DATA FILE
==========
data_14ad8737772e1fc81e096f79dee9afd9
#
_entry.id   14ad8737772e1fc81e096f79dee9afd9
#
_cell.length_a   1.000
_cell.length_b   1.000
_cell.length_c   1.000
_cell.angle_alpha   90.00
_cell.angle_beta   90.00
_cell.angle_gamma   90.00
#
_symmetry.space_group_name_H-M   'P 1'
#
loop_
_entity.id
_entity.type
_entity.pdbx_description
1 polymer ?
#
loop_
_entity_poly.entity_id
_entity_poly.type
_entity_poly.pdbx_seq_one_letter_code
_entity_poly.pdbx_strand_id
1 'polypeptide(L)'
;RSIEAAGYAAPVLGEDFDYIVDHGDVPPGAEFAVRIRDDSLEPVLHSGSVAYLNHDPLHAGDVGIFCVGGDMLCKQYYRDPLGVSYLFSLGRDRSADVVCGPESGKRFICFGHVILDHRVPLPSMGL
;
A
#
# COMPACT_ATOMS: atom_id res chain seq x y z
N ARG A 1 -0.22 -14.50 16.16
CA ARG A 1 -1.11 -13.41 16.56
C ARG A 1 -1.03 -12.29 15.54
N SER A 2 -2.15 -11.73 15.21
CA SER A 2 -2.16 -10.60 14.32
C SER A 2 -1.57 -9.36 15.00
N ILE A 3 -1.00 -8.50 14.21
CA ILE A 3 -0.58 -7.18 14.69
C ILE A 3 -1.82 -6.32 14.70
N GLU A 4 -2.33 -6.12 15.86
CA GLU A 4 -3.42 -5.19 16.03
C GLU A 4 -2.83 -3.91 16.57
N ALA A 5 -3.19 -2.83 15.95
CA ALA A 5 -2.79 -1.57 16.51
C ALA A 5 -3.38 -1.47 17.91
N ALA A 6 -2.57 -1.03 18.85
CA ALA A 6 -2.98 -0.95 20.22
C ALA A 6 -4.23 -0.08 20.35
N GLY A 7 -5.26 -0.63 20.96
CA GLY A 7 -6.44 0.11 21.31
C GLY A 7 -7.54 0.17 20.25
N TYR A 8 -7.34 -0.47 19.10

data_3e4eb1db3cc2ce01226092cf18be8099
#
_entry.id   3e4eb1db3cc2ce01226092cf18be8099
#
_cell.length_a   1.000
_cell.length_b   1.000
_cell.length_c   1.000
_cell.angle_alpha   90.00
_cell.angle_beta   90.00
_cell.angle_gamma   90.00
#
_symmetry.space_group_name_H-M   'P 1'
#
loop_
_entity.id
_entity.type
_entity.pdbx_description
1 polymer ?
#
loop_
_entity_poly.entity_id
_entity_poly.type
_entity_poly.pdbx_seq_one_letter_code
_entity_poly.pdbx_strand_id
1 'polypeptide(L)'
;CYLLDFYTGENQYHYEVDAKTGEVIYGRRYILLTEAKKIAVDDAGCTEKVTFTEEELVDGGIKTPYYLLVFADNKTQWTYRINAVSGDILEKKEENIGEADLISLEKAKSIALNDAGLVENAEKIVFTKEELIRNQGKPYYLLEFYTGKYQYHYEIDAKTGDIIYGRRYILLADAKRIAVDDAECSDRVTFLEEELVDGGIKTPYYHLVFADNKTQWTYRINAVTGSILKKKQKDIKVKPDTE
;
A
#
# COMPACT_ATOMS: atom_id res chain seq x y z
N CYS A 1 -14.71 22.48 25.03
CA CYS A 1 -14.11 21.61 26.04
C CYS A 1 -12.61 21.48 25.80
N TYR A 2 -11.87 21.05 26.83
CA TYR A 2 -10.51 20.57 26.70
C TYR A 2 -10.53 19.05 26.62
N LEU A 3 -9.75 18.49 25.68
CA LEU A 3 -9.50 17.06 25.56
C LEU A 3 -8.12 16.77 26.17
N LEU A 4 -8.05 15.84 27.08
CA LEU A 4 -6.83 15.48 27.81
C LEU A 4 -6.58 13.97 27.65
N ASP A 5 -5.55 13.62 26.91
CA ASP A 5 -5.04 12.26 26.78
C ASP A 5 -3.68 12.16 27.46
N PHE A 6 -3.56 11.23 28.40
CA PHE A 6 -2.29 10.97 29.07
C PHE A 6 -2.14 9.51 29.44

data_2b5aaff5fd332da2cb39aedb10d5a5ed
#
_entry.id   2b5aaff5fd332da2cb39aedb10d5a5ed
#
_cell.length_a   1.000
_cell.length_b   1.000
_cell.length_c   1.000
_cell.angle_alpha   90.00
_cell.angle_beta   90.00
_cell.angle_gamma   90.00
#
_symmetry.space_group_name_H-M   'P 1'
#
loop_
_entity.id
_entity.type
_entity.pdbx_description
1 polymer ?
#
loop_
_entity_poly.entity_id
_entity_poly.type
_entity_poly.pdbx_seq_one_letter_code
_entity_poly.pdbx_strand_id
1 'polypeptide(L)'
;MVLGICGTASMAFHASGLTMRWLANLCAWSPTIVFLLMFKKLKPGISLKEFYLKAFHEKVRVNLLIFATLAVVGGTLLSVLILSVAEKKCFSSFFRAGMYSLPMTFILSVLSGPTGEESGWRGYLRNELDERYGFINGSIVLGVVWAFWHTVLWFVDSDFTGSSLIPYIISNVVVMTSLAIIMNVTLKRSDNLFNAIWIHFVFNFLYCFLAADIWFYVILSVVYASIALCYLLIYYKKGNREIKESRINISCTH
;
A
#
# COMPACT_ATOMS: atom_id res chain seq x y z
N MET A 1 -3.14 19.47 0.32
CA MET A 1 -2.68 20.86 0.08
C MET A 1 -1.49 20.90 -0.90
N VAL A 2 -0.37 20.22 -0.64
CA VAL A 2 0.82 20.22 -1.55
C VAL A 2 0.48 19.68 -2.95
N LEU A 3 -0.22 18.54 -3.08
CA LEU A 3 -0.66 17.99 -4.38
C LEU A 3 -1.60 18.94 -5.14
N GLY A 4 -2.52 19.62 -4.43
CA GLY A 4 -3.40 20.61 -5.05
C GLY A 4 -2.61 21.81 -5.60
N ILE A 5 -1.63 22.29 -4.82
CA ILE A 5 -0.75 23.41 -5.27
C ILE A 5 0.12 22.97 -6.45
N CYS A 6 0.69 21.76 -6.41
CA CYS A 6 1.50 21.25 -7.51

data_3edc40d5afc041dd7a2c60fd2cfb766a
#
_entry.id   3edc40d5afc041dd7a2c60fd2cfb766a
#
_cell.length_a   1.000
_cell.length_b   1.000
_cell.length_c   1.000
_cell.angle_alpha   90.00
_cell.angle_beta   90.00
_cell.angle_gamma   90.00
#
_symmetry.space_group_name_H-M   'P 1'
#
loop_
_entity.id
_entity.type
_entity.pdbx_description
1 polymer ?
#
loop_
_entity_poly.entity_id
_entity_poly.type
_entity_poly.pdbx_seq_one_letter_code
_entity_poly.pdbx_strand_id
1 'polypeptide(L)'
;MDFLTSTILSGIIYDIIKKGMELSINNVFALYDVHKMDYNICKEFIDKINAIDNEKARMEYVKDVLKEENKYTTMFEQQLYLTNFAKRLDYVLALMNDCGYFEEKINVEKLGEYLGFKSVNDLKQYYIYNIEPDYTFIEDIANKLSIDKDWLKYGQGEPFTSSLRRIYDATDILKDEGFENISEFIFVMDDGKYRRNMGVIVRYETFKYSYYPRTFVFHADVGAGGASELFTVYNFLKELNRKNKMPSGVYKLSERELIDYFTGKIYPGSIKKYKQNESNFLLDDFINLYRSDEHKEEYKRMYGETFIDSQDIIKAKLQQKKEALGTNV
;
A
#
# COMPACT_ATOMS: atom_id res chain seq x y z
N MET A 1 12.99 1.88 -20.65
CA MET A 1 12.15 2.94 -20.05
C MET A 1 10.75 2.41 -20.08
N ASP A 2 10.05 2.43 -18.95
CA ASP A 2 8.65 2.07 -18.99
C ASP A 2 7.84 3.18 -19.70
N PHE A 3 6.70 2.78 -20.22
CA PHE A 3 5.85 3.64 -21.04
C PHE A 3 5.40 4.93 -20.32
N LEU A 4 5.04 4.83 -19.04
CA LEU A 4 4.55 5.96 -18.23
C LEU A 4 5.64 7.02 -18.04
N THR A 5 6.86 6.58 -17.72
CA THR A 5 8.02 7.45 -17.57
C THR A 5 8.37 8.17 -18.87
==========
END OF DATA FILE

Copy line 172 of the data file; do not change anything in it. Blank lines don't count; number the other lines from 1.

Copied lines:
1 'polypeptide(L)'